Purpose: To identify factors associated with retinal capillary density as measured with Confocal Scanning Laser Doppler Flowmetry (Heidelberg retina flowmeter (HRF)) in the Thessaloniki Eye Study (TES). Methods: Participants of the TES (age ≥60 years, cross-sectional population-based study) were assessed for active capillary density in the superior and inferior peripapillary retina using the HRF. Pixel-by-pixel analysis was performed to quantify the percentage of zero flow pixels (ZFPs; surrogate for % retinal area with non-active capillaries). Multivariable regression analyses were performed to assess the association of non-active vascular density with ophthalmic and systemic variables. Glaucoma, late age-related macular degeneration and diabetic retinopathy subjects were excluded. Results: 1189 subjects were included in the analysis. Older age (per year) was associated with higher percentage of ZFP in both the superior (slope estimate (SE)=0.0020) and the inferior (SE=0.0019) peripapillary retina (p<0.0001). History of migraine was associated with lower percentage of ZFP (SE=-0.0166) compared with no history of migraine in the superior peripapillary retina only (p<0.05). Higher intraocular pressure ((IOP) per mm Hg) and height (per cm) were associated with higher percentage of ZFP in the inferior peripapillary retina only (SE=0.0012, p<0.05 and SE=0.0005, p<0.05, respectively). The group consuming vegetables one to three times per week compared with the group consuming vegetables at least once a day had higher percentage of ZFP only in the inferior peripapillary retina (SE=0.0080, p<0.05). Conclusion: At a population level, our study revealed associations of older age, higher IOP and taller height with lower active retinal capillary density and of migraine with higher capillary density. Looking further into these associations may provide insight into disease mechanisms.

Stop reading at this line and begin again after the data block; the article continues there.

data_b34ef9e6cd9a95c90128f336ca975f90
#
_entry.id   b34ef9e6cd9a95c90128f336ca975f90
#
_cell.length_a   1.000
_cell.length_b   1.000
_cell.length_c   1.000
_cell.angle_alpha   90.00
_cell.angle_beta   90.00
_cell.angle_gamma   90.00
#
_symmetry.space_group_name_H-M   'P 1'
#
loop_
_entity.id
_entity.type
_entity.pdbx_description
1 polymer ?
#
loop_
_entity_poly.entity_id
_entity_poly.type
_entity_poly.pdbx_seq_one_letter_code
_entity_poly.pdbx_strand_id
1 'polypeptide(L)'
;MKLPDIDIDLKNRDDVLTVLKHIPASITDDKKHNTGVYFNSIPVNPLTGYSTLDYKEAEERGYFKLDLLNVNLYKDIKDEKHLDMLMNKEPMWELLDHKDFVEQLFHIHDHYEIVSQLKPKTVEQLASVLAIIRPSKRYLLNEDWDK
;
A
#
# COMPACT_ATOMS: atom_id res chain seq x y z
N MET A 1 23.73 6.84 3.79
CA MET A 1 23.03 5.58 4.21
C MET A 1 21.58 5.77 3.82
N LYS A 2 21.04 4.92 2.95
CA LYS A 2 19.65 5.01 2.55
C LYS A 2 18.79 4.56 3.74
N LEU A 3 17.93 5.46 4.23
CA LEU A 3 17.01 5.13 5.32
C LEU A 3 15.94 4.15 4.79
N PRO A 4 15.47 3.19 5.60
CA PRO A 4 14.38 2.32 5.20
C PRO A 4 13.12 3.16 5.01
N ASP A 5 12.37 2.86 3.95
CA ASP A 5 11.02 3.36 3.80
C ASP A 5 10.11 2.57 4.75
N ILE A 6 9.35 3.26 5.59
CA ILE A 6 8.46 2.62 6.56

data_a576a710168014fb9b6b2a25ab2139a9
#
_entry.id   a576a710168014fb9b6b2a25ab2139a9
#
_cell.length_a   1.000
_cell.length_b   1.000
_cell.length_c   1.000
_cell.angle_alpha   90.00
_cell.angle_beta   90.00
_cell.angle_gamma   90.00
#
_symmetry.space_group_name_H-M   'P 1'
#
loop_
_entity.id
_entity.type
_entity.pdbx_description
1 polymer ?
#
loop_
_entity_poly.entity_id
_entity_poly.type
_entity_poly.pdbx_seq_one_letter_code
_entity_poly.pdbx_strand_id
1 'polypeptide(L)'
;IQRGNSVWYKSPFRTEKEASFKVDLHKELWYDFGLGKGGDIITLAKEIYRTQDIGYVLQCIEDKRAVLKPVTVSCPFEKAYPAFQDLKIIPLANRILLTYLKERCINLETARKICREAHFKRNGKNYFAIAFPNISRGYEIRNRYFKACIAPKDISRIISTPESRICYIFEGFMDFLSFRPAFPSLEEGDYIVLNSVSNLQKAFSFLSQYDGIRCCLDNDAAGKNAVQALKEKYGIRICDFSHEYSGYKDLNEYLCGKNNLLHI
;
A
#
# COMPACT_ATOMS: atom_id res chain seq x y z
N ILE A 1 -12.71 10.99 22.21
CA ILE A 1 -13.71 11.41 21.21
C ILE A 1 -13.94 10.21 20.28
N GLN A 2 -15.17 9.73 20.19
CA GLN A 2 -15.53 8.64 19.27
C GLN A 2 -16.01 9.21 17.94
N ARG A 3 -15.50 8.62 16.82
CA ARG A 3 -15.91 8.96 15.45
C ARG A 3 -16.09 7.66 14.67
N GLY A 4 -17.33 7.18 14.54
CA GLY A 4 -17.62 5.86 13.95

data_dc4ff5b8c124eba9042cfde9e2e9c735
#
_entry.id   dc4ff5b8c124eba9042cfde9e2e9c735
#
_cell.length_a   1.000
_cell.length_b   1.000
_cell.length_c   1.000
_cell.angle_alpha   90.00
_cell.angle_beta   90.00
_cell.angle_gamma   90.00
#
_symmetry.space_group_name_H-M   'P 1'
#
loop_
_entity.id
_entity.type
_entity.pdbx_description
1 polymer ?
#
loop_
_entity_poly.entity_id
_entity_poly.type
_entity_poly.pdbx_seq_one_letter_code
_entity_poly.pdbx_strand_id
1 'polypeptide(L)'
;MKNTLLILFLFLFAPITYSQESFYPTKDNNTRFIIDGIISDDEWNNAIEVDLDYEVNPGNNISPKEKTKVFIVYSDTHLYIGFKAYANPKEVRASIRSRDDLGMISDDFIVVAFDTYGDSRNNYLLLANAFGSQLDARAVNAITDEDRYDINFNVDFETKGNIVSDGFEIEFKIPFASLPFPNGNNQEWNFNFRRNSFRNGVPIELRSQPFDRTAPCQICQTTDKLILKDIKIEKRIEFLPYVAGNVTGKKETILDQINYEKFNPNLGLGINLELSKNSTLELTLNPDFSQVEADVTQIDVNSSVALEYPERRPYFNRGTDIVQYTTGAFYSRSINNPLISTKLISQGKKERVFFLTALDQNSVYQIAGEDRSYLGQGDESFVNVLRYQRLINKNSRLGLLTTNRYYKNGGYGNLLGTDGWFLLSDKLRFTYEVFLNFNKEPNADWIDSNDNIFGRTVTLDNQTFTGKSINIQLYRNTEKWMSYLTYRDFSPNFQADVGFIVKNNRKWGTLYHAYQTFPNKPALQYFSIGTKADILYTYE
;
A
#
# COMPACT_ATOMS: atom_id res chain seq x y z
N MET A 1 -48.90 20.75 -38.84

- heidelberg retina flowmeter (HRF)
- ocular blood flow
- population-based study
ASJC Scopus subject areas
- Sensory Systems
- Cellular and Molecular Neuroscience